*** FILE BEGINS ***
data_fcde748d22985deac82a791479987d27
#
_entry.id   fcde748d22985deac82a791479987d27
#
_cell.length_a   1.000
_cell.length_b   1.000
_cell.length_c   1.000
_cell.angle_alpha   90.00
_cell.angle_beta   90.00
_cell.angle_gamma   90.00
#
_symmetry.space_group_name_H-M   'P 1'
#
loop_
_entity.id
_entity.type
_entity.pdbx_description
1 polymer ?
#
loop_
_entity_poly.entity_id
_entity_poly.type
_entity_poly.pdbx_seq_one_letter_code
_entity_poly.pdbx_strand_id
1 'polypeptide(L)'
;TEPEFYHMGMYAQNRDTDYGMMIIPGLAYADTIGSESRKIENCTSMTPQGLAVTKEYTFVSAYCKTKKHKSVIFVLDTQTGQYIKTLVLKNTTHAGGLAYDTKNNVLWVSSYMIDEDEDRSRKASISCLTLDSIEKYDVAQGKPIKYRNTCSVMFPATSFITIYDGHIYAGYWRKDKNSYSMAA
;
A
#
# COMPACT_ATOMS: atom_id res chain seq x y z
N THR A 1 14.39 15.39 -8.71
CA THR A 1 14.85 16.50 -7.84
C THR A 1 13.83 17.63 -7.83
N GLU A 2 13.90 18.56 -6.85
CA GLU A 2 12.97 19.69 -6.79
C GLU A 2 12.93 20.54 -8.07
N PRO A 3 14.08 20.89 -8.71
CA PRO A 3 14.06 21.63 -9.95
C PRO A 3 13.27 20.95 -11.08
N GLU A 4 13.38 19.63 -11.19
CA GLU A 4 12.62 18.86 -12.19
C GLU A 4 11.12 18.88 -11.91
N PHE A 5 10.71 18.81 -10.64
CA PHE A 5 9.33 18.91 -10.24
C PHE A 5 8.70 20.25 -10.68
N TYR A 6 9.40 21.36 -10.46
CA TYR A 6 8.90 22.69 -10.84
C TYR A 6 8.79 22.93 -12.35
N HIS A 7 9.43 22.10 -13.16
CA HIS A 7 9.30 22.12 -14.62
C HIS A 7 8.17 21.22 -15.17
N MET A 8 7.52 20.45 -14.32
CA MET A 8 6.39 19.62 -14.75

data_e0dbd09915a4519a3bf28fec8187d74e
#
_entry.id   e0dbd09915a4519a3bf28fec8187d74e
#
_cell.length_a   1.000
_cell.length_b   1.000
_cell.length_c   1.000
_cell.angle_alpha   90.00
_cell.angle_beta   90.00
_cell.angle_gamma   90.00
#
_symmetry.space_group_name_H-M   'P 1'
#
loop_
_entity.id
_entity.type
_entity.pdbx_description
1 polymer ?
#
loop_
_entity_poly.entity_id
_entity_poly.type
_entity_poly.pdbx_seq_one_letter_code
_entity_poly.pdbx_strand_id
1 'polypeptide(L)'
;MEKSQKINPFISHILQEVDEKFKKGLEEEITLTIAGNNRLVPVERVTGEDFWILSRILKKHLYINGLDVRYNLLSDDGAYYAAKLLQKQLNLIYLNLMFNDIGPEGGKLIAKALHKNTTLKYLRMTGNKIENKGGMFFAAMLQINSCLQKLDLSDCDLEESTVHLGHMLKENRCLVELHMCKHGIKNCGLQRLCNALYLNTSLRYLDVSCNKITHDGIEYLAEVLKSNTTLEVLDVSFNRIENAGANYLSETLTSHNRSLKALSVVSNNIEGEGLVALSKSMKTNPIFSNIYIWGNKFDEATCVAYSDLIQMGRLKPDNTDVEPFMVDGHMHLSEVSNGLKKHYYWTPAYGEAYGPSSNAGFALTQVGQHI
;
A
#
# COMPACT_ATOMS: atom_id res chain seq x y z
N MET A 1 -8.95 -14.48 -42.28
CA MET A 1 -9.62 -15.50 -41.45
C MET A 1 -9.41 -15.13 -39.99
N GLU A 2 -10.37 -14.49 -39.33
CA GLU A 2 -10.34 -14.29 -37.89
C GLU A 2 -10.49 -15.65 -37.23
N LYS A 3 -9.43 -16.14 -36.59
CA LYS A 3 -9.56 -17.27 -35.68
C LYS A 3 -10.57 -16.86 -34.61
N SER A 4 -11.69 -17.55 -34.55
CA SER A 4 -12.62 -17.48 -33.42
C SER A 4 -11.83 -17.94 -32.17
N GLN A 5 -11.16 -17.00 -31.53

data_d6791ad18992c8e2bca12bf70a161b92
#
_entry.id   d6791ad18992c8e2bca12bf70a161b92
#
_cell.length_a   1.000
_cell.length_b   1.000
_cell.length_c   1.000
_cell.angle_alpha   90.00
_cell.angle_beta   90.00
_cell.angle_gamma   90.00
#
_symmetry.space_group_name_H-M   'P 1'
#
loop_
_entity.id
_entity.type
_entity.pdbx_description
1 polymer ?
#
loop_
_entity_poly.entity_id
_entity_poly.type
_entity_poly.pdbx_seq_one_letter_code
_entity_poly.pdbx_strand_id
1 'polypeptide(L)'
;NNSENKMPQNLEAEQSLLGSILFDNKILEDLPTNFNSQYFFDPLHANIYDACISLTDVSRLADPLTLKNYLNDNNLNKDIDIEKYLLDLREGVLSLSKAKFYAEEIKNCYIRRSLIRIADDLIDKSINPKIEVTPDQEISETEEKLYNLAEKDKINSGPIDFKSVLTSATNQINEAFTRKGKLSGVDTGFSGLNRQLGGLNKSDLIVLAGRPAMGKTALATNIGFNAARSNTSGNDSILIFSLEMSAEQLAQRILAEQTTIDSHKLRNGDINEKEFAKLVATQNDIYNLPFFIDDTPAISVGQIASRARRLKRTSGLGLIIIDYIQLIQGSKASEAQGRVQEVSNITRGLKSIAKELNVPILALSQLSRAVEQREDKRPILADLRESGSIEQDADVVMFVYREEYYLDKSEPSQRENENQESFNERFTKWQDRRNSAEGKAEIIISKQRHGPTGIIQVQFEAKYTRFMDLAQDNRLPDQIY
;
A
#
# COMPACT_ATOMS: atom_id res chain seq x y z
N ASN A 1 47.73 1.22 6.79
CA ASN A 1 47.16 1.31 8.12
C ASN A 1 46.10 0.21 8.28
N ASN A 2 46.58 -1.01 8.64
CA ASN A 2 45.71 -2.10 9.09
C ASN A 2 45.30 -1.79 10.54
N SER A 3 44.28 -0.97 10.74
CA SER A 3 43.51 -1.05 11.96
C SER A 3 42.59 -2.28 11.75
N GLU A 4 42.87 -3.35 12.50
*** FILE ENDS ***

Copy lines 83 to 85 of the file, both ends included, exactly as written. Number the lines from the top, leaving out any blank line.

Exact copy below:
# COMPACT_ATOMS: atom_id res chain seq x y z
N MET A 1 -8.95 -14.48 -42.28
CA MET A 1 -9.62 -15.50 -41.45